(I came home still rankling a bit and to let off steam googled “are all belgians impolite” which landed me here, unexpectedly bringing me full circle with the comment by Anonymous above. I promise I didn’t go trolling for a place to sneak a bad review for this establishment which I will probably keep frequenting).
        BnZ’s train conductor story reminds me of the time I tried to pass security at Brussels Airport with, shock horror, a 125ml tube of toothpaste. The security guard said that only up to 100ml was allowed and fixed me with a stare as though asking what I had to say for myself. I shrugged to indicate that I’d be happy to move on sans toothpaste but I pretty much had to grovel before, still eyeing me balefully he contemptuously deposited the offending item in the bin and let me go, probably only because letting rule breaking passengers accumulate would be untidy.

  8. I love what you write about my country.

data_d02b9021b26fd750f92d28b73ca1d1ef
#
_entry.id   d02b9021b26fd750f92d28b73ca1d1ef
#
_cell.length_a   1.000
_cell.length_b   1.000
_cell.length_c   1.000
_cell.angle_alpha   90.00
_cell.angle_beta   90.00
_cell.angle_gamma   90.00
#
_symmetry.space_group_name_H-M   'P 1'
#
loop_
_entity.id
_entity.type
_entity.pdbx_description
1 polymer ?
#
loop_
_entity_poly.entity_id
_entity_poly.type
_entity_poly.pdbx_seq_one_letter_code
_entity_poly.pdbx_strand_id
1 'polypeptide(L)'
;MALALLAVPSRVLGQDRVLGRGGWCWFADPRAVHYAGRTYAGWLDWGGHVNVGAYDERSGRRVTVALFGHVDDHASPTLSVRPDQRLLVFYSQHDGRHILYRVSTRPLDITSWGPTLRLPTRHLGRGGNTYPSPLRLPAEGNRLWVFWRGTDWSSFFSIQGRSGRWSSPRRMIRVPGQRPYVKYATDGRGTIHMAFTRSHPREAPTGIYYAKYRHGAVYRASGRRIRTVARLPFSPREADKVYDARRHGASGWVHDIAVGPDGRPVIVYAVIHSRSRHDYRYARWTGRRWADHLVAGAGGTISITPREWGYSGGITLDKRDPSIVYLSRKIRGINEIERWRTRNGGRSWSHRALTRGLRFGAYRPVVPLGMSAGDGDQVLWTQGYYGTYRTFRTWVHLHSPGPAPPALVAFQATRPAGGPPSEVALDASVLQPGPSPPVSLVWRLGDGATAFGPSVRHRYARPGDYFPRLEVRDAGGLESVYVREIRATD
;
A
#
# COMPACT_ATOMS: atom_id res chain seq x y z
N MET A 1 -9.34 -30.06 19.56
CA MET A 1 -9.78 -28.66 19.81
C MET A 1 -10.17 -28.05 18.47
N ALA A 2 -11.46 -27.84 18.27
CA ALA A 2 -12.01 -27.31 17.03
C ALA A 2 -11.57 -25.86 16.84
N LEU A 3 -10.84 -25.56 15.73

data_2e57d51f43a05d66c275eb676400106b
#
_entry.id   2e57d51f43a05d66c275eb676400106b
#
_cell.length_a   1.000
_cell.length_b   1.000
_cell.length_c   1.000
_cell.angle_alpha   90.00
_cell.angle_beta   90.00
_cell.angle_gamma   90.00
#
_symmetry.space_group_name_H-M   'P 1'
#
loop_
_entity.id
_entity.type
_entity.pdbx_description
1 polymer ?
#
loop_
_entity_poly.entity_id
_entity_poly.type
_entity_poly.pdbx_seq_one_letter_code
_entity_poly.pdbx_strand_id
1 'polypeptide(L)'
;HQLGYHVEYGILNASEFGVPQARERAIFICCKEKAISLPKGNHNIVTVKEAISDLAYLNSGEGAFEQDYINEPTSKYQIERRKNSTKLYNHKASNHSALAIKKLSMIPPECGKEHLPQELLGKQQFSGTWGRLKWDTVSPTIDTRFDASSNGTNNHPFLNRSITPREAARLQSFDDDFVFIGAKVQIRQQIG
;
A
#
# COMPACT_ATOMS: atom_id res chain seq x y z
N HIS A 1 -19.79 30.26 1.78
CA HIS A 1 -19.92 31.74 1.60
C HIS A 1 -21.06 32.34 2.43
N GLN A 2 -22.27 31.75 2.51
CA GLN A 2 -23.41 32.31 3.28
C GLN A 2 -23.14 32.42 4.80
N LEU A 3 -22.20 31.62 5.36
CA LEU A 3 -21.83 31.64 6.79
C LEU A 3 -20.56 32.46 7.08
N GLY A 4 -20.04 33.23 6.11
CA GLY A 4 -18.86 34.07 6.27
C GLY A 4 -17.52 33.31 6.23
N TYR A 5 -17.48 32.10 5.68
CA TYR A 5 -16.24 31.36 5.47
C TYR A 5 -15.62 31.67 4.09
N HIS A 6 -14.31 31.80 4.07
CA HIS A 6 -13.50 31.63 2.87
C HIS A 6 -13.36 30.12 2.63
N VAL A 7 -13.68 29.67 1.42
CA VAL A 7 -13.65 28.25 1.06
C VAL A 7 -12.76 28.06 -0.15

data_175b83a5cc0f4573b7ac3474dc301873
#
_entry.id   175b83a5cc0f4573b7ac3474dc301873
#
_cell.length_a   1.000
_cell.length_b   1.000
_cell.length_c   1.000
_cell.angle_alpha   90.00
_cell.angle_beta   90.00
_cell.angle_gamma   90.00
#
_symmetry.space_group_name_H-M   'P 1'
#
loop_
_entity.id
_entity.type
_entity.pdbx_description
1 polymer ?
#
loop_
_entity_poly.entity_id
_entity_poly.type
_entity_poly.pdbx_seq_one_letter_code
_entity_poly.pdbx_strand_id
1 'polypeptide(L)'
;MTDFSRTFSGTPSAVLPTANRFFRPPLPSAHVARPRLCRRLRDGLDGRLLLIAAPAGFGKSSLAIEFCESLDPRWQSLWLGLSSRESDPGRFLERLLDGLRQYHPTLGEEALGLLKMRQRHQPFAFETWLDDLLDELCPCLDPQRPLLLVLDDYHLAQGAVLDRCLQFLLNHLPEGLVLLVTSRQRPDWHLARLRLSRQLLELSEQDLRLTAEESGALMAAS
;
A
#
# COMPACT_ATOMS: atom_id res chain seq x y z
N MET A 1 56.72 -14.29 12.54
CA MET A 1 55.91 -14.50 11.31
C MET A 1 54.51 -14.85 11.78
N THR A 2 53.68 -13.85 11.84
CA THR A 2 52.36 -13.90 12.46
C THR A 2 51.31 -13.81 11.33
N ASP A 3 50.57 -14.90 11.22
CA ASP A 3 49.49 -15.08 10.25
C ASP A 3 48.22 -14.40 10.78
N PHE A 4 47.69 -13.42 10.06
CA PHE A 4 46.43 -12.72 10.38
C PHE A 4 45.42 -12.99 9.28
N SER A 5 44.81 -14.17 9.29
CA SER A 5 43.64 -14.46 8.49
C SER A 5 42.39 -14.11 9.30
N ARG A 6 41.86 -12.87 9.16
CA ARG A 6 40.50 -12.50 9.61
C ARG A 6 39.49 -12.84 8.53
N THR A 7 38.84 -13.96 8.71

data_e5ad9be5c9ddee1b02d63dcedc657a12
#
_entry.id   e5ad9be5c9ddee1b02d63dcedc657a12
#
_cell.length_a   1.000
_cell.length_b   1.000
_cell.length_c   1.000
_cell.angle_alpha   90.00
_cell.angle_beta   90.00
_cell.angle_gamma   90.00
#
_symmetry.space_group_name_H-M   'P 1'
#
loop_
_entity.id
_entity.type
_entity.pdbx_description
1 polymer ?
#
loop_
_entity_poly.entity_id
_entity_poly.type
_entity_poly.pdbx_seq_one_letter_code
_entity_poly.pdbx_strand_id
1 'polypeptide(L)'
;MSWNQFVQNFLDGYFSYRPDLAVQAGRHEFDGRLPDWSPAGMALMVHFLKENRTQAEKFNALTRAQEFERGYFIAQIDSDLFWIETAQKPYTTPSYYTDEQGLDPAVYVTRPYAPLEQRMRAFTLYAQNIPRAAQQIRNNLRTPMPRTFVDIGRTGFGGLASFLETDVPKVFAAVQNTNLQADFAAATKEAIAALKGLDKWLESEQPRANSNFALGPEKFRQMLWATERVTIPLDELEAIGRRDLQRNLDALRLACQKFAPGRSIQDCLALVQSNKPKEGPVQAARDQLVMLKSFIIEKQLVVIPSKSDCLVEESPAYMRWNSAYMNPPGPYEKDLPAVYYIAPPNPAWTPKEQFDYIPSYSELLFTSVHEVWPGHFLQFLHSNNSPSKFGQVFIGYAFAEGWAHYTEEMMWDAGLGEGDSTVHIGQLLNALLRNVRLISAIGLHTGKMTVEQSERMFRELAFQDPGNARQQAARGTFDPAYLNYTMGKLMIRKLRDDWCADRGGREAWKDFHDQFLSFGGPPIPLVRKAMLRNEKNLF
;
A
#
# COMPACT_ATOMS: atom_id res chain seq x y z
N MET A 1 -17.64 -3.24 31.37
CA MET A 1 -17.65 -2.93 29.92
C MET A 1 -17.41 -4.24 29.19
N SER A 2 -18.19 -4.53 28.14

This is why people should move and live in at least one other country. The make you realise the different rules we have internalised.

    one small remark, yes we went days without a federal government, yet we still had 5 others left… Which is for most foreigners even more insane. Such a small country and then 6 governments.

  9. The Watered Down Brew is called Table Beer and is quite tasty. Back in ye olden days when I still went to catholic elementary school they actually served it to us with lunch. So I wouldn’t dismiss what your SO says about it.

    I agree that the Belgian Compromise deserves a noteworthy mention.

    That said, I think the list applies more to Antwerpians than to Belgians in general. I grew up in the countryside and moved to the city later. Other than the non-PC humour, all the rude parts were completely unfamiliar to me … until I lived in Antwerp.